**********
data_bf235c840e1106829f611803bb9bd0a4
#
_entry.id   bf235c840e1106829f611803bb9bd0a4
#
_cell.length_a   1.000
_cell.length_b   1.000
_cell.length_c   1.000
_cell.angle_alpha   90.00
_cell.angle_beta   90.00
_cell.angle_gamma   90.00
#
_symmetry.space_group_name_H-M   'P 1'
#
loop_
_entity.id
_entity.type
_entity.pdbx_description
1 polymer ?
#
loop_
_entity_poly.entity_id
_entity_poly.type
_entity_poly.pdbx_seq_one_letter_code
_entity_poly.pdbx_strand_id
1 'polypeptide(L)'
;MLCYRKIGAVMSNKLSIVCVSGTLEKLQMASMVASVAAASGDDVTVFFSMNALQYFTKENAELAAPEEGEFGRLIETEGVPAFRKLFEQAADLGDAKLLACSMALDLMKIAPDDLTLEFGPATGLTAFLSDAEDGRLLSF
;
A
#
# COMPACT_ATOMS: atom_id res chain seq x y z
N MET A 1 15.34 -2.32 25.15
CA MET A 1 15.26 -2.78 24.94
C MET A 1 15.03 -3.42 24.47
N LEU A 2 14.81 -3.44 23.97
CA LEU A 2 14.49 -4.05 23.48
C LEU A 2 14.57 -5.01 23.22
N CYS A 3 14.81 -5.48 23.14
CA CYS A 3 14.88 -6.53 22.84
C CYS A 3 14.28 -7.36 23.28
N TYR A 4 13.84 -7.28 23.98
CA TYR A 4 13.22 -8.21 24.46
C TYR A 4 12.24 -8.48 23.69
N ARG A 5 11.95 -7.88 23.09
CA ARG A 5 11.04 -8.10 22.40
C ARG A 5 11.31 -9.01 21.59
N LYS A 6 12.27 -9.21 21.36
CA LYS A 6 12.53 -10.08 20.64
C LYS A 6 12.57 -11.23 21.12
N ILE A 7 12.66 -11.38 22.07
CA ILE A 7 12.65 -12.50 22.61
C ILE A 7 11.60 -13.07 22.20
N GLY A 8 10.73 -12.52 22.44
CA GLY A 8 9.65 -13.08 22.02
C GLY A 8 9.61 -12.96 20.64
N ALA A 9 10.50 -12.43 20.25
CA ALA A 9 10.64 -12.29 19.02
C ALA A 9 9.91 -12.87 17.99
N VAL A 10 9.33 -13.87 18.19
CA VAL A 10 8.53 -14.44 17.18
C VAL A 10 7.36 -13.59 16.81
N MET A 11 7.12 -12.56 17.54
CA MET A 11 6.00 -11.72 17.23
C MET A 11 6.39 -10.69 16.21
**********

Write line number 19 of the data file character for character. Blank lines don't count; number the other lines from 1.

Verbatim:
#